California will offer parole for 4,000 'three-strike' prisoners facing life sentences
Pacific Standard by Emily Moon
October 19, 2018
In a reversal of a controversial rule that disproportionately sentenced mentally ill and African-American inmates to life in prison for petty crimes, California will allow all non-violent prisoners under the Three Strikes Act to seek parole.
...Californians launched a decade-long attempt to correct this, starting with Propositions 36, 47, and now 57, which rolled back the Three Strikes Law and sought to solve mass incarceration. The latest ruling, as well as the governor's compliance, marks a success for advocates of criminal justice reform.
Jailing Americans for Profit: The Rise of the Prison Industrial Complex
Huffington Post by John W. Whitehead
In an age when freedom is fast becoming the exception rather than the rule, imprisoning Americans in private prisons run by mega-corporations has turned into a cash cow for big business. At one time, the American penal system operated under the idea that dangerous criminals needed to be put under lock and key in order to protect society. Today, as states attempt to save money by outsourcing prisons to private corporations, the flawed yet retributive American “system of justice” is being replaced by an even more flawed and insidious form of mass punishment based upon profit and expediency.
I Can Be Free Again': How Music Brings Healing at Sing Sing
I've seen firsthand how music can restore what's missing in prison: a respect for humanity.
Pacific Standard by John J. Lennon
October 24, 2018
In Concert at Sing SingThe Sing Sing cellblocks are piles of brick and slabs of metal and steel and concrete, built on a hill of prime real estate overlooking the Hudson River. At four open tiers high, with two sides of 88 cells that stretch the length of two football fields, Cellblock A is the largest in the world, per the Sing Sing Prison Museum. Pipes snake along the wall hissing heat; cell radios tuned to Hot 97, New York City's hip-hop station, bump Nicki Minaj rapping about her privates being wetter than puddles; Bloods yell out roll calls ("Whoopti!" to responses of "Can't stop! Never stop!"), while the rest of us wait impatiently, screaming out cell numbers for corrections officers to open.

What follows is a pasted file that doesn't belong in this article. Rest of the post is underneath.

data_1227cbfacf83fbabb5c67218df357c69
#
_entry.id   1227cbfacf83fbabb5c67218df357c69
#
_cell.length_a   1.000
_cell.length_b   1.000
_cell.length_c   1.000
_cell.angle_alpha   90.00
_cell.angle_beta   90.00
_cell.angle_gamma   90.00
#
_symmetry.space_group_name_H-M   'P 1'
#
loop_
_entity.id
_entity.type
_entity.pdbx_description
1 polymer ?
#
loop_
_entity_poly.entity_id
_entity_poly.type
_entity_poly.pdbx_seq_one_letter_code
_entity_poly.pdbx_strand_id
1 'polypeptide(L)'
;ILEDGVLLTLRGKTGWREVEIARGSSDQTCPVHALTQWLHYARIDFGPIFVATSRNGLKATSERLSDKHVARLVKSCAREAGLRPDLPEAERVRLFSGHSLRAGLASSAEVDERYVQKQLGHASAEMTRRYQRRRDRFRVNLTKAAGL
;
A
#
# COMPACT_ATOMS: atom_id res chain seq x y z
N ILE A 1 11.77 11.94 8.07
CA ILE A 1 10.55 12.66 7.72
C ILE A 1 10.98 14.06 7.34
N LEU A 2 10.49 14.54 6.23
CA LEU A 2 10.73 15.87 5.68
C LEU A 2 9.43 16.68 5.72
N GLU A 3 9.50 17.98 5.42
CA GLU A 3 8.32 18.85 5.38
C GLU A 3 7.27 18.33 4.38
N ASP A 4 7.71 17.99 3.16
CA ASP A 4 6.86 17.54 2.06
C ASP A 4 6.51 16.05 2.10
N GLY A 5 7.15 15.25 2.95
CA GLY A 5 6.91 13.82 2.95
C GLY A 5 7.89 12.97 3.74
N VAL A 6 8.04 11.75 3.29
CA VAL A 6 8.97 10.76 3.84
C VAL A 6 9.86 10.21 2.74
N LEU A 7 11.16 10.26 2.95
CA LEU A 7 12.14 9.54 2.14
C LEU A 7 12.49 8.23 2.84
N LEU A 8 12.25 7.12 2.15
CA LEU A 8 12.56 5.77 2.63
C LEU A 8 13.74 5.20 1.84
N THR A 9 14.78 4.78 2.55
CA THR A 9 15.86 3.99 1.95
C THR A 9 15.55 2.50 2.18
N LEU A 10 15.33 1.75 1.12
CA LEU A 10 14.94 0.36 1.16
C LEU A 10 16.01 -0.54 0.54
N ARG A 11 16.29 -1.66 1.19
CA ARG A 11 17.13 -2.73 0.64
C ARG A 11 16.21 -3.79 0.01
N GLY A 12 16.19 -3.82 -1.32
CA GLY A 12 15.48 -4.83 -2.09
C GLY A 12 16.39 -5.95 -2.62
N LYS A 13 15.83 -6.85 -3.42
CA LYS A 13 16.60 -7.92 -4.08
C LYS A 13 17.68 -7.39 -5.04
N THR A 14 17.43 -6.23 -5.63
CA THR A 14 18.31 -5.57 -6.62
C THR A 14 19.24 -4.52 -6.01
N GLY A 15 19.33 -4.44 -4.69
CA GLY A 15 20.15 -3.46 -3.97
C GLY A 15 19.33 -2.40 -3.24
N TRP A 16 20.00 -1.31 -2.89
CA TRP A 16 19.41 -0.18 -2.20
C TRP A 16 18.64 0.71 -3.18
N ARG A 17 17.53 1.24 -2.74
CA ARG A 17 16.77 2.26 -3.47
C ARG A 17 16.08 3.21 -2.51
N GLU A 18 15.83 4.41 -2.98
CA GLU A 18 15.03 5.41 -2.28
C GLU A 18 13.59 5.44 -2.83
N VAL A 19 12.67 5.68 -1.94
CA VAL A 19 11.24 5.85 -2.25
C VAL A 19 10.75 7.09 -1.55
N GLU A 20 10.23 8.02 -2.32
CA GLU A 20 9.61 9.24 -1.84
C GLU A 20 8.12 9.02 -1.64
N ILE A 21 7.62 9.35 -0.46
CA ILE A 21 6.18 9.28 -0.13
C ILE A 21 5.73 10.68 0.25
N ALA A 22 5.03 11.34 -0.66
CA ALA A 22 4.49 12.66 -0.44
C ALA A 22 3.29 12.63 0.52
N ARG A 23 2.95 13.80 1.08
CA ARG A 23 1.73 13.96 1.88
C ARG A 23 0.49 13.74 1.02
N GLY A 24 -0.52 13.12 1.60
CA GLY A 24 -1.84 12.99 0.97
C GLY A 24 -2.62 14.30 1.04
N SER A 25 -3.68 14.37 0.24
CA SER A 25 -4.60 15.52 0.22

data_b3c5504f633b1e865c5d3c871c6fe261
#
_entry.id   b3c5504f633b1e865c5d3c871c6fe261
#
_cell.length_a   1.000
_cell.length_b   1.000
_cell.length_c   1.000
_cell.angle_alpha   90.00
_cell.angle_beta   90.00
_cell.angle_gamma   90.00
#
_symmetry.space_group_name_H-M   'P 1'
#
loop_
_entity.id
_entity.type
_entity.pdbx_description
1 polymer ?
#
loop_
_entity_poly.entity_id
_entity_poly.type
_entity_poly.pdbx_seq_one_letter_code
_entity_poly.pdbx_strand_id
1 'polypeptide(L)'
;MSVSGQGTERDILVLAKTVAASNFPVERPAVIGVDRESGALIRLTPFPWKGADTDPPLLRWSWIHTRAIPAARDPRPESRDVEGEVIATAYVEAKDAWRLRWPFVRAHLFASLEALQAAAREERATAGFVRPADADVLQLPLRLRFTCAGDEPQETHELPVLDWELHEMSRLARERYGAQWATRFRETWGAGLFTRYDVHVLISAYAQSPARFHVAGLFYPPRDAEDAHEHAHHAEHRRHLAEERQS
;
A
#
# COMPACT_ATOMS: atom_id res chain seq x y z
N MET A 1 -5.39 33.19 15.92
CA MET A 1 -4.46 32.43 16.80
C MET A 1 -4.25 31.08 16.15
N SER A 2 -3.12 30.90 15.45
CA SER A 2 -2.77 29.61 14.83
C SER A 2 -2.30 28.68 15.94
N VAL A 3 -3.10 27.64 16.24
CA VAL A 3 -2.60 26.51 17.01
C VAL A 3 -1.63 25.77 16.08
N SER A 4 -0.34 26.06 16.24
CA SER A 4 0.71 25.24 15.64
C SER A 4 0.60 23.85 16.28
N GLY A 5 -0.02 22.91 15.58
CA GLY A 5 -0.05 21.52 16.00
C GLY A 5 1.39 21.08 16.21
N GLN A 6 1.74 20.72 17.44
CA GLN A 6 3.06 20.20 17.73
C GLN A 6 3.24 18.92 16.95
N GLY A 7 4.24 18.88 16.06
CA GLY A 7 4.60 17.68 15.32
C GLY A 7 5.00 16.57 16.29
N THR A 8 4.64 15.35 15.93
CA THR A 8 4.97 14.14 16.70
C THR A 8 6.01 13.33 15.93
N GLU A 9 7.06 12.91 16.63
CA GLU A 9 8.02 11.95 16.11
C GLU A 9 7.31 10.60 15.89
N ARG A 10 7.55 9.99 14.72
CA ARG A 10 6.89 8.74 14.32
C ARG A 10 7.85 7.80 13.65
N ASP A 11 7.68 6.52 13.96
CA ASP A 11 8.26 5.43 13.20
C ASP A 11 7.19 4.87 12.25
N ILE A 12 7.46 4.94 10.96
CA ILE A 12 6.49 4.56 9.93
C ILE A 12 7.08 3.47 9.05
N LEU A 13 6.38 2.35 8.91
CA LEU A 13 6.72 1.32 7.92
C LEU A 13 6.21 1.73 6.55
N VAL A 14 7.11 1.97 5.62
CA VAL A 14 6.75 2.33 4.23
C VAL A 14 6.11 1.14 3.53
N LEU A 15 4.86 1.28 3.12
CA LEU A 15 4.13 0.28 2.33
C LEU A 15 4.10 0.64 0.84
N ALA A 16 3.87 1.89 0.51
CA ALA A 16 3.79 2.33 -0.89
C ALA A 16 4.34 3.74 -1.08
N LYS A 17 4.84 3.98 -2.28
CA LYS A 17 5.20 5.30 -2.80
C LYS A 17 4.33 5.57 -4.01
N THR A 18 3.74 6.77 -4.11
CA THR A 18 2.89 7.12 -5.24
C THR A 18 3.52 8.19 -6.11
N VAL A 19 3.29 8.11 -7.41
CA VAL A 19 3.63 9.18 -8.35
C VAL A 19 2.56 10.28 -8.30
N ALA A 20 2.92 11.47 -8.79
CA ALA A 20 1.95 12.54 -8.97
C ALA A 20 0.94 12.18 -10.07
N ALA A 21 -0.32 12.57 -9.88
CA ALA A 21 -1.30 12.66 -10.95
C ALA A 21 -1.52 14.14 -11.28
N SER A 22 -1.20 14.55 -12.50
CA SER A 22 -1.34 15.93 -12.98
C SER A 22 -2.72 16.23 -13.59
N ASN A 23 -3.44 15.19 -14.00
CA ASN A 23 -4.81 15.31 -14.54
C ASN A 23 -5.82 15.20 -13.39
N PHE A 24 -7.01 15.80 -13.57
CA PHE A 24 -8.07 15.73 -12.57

When the Market Is Our Only Language
On Being with Krista Tippett interviewing Anand Giridharadas
We Americans revere the creation of wealth. Anand Giridharadas wants us to examine this and how it shapes our life together. This is a challenging conversation but a generative one: about the implicit moral equations behind a notion like "win-win"— and the moral compromises in a cultural consensus we’ve reached, without reflecting on it, about what and who can save us. Anand Giridharadas is a journalist and writer. He is a former columnist and foreign correspondent for "The New York Times" and a visiting scholar at the Arthur L. Carter Journalism Institute at New York University. He is the author of "India Calling," "The True American," and "Winners Take All: The Elite Charade of Changing the World." Find the transcript for this show at onbeing.org.
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I went from prison to professor – Here's why criminal records should not be used to keep people out of college -
The Conversation US by Stanley Andrisse
Beginning next year, the Common Application – an online form that enables students to apply to the 800 or so colleges that use it – will no longer ask students about their criminal pasts.
As a formerly incarcerated person who now is now an endocrinologist and professor at two world-renowned medical institutions – Johns Hopkins Medicine and Howard University College of Medicine – I believe this move is a positive one. People’s prior convictions should not be held against them in their pursuit of higher learning.
While I am enthusiastic about the decision to remove the criminal history question from the Common Application, I also believe more must be done to remove the various barriers that exist between formerly incarcerated individuals such as myself and higher education.
What this is about
Learning asks us to change – so that the world might be a place for all are free to thrive